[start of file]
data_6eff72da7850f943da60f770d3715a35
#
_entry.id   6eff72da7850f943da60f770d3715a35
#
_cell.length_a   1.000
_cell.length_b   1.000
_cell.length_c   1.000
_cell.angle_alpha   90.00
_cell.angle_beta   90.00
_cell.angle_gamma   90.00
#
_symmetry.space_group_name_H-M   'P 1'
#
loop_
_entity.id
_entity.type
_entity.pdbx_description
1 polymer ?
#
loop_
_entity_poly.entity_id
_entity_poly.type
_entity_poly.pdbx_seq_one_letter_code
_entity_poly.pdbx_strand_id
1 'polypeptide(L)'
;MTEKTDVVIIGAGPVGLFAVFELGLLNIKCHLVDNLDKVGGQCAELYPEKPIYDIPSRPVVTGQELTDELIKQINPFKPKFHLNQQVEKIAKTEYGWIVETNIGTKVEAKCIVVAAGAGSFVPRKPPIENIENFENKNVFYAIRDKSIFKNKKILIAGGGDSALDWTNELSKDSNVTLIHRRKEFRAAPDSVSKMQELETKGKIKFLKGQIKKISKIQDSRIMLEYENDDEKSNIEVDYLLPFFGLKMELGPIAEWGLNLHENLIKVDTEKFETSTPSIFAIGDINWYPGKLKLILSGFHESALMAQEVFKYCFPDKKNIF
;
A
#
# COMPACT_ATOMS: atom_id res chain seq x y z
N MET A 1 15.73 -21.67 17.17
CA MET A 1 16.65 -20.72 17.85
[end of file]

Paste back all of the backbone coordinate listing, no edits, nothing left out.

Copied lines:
data_6eff72da7850f943da60f770d3715a35
#
_entry.id   6eff72da7850f943da60f770d3715a35
#
_cell.length_a   1.000
_cell.length_b   1.000
_cell.length_c   1.000
_cell.angle_alpha   90.00
_cell.angle_beta   90.00
_cell.angle_gamma   90.00
#
_symmetry.space_group_name_H-M   'P 1'
#
loop_
_entity.id
_entity.type
_entity.pdbx_description
1 polymer ?
#
loop_
_entity_poly.entity_id
_entity_poly.type
_entity_poly.pdbx_seq_one_letter_code
_entity_poly.pdbx_strand_id
1 'polypeptide(L)'
;MTEKTDVVIIGAGPVGLFAVFELGLLNIKCHLVDNLDKVGGQCAELYPEKPIYDIPSRPVVTGQELTDELIKQINPFKPKFHLNQQVEKIAKTEYGWIVETNIGTKVEAKCIVVAAGAGSFVPRKPPIENIENFENKNVFYAIRDKSIFKNKKILIAGGGDSALDWTNELSKDSNVTLIHRRKEFRAAPDSVSKMQELETKGKIKFLKGQIKKISKIQDSRIMLEYENDDEKSNIEVDYLLPFFGLKMELGPIAEWGLNLHENLIKVDTEKFETSTPSIFAIGDINWYPGKLKLILSGFHESALMAQEVFKYCFPDKKNIF
;
A
#
# COMPACT_ATOMS: atom_id res chain seq x y z
N MET A 1 15.73 -21.67 17.17
CA MET A 1 16.65 -20.72 17.85